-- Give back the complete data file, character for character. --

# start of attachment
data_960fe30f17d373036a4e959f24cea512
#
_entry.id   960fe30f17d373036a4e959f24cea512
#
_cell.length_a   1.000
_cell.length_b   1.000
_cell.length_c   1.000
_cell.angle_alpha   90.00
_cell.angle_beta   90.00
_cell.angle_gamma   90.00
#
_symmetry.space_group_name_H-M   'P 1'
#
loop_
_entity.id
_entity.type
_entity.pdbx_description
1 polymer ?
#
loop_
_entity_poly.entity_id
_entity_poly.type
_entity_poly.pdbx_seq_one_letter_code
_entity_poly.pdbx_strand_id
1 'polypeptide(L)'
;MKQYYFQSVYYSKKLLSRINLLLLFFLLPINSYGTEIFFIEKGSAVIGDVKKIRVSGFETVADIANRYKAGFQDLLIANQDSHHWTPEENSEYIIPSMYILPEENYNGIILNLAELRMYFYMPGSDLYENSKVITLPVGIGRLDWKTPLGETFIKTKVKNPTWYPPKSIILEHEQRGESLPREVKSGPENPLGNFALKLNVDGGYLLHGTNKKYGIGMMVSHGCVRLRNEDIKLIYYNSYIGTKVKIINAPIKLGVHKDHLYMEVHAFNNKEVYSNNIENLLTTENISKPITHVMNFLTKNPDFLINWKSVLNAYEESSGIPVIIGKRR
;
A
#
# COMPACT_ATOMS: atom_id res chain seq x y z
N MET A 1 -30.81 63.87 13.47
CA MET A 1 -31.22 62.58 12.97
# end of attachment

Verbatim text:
data_960fe30f17d373036a4e959f24cea512
#
_entry.id   960fe30f17d373036a4e959f24cea512
#
_cell.length_a   1.000
_cell.length_b   1.000
_cell.length_c   1.000
_cell.angle_alpha   90.00
_cell.angle_beta   90.00
_cell.angle_gamma   90.00
#
_symmetry.space_group_name_H-M   'P 1'
#
loop_
_entity.id
_entity.type
_entity.pdbx_description
1 polymer ?
#
loop_
_entity_poly.entity_id
_entity_poly.type
_entity_poly.pdbx_seq_one_letter_code
_entity_poly.pdbx_strand_id
1 'polypeptide(L)'
;MKQYYFQSVYYSKKLLSRINLLLLFFLLPINSYGTEIFFIEKGSAVIGDVKKIRVSGFETVADIANRYKAGFQDLLIANQDSHHWTPEENSEYIIPSMYILPEENYNGIILNLAELRMYFYMPGSDLYENSKVITLPVGIGRLDWKTPLGETFIKTKVKNPTWYPPKSIILEHEQRGESLPREVKSGPENPLGNFALKLNVDGGYLLHGTNKKYGIGMMVSHGCVRLRNEDIKLIYYNSYIGTKVKIINAPIKLGVHKDHLYMEVHAFNNKEVYSNNIENLLTTENISKPITHVMNFLTKNPDFLINWKSVLNAYEESSGIPVIIGKRR
;
A
#
# COMPACT_ATOMS: atom_id res chain seq x y z
N MET A 1 -30.81 63.87 13.47
CA MET A 1 -31.22 62.58 12.97